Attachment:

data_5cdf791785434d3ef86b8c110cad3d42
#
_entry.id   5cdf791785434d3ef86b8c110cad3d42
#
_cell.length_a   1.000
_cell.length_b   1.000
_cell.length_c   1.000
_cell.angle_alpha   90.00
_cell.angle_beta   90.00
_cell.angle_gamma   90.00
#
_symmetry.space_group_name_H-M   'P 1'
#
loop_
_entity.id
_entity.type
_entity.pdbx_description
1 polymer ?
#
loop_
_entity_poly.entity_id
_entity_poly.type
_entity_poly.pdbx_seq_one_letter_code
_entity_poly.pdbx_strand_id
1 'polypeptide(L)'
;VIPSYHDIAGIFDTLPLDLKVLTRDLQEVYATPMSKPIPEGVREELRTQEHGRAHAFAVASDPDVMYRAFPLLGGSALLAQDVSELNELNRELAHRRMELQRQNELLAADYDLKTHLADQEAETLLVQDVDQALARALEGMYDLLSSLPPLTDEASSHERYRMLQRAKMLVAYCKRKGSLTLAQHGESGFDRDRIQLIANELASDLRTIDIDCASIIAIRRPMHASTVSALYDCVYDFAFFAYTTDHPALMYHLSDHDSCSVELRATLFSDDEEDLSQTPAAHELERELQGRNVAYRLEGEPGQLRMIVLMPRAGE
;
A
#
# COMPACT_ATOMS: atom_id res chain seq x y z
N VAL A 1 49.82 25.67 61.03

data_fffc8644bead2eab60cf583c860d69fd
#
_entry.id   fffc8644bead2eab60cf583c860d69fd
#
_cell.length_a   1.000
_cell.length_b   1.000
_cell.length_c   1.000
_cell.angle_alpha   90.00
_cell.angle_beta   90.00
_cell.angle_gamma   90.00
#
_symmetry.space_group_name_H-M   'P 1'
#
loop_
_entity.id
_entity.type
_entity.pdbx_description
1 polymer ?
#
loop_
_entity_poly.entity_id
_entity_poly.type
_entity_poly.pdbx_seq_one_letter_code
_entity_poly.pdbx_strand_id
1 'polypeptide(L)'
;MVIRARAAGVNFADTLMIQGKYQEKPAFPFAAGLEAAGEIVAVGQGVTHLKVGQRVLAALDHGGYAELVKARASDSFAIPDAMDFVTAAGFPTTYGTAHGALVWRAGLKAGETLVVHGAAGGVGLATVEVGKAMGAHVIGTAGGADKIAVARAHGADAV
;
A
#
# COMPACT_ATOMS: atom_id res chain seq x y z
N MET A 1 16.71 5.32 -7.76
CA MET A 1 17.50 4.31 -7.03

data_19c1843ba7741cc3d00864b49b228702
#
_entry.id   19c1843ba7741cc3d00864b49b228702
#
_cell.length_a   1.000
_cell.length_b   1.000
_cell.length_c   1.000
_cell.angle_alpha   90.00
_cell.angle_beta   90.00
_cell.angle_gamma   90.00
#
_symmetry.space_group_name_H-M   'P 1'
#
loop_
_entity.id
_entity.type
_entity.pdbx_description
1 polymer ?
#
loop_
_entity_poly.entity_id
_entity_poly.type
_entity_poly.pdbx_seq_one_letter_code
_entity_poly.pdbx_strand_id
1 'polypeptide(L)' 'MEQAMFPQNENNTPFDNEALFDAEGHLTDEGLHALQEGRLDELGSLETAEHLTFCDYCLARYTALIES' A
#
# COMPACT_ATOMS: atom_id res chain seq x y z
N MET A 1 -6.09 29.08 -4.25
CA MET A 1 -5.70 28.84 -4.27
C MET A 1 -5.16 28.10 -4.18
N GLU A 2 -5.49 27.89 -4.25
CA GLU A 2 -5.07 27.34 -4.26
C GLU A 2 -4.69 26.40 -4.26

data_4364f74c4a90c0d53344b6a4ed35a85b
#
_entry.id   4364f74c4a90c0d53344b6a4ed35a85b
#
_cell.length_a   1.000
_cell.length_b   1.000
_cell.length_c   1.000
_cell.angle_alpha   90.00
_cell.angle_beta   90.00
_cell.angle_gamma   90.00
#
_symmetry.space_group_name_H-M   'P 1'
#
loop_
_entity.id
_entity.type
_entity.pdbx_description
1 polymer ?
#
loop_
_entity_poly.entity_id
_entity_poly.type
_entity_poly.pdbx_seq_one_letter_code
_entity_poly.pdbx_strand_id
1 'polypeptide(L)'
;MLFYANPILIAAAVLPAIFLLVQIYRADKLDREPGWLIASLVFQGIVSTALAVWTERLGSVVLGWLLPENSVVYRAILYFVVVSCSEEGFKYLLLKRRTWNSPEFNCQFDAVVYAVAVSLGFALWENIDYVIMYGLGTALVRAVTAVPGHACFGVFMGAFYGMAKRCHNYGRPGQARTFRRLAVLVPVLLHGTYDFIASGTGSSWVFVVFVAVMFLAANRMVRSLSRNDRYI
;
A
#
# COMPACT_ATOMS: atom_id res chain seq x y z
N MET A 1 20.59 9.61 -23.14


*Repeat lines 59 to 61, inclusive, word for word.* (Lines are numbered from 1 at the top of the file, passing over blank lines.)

A
#
# COMPACT_ATOMS: atom_id res chain seq x y z